God certainly considers this self dedication important or he would not have repeated it so often in these types and made it as prominent as salvation itself. Doubtless it should serve as an admonition to us that we, in stressing our being saved from the penalty of sin by Christ, do not forget that it is equally important that we give ourselves to him. God wants us to be so devoted to his service that we will be willing to work or to wait, to go where he wants us to go or to stay where he wants us to stay, to fight in the front of the battle or to "stay by the stuff." Perfect submission to the divine will is the secret of soul satisfaction and the peace that passeth understanding.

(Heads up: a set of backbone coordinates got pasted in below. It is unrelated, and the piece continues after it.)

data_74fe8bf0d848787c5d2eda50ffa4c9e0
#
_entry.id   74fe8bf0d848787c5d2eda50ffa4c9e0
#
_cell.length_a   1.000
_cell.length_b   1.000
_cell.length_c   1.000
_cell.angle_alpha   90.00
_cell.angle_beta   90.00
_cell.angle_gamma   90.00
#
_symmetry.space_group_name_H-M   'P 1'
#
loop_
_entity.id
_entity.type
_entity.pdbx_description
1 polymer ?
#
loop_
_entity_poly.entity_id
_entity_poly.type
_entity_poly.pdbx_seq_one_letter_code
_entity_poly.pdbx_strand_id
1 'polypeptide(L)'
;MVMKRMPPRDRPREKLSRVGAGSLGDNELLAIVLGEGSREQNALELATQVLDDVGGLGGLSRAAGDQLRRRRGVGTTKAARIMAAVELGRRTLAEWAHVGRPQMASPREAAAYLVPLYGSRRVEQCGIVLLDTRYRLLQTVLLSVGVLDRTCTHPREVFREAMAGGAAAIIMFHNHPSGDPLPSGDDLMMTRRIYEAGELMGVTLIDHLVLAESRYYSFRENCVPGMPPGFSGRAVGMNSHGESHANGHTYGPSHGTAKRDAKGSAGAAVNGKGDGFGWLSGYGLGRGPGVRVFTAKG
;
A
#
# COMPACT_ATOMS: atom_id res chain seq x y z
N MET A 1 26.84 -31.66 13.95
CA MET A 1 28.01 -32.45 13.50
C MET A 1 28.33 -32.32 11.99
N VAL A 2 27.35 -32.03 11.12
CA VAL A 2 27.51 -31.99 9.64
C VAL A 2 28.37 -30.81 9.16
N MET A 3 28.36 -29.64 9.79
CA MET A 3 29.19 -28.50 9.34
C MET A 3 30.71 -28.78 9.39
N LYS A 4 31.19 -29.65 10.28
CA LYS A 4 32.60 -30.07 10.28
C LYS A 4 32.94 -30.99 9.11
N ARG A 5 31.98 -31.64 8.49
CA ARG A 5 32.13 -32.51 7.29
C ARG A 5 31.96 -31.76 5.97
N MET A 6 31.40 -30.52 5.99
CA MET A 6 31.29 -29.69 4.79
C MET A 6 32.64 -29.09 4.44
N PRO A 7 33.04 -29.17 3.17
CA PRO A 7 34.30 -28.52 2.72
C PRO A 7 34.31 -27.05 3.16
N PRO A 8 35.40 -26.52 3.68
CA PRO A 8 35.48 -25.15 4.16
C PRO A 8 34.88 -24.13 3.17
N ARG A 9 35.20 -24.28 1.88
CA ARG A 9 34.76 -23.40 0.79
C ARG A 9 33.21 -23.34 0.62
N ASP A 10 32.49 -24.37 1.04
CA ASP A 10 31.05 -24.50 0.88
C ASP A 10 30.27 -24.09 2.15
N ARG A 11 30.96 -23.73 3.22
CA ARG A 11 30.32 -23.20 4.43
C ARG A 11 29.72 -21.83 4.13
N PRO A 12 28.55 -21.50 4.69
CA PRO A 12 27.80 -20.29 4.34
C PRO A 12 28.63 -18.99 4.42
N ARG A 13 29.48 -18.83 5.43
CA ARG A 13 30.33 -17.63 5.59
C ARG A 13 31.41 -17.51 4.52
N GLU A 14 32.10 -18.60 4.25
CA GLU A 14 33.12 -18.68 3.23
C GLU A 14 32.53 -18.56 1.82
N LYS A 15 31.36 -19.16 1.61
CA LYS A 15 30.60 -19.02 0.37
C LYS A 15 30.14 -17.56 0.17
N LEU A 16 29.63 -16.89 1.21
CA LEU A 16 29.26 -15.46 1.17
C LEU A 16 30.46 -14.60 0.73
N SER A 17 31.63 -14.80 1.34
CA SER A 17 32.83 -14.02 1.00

"Were the whole realm of nature mine,
That were a present far too small;
Love so amazing, so divine,
Demands my soul, my life, my all." [112]

  Observe also that as Christ, the true Passover, died on the same date that the Passover lamb was eaten, so on the "morrow after the Sabbath," the first day of the week, when the sheaf of the first fruits was waved, he arose from the dead, "the first fruits of them that slept." (1 Cor. 15:20). And as the wave loaves, the completion of the harvest, were offered at the Feast of Pentecost fifty days after the waving of the first fruits, so on that great day of Pentecost which was fifty days after Jesus arose from the dead, the Holy Ghost came, and a new order of things began.[113]


The Purpose of the Church of God is to spread and
establish the Good News  of the Gospel of Jesus Christ.

Original Page: 110-113
This Web Page: 29
Total Original Pages: 141
The Church of God!
Justification, Sanctification, Unity
Carmichael, California USA

5334 Whitney Ave. Carmichael, CA. 95608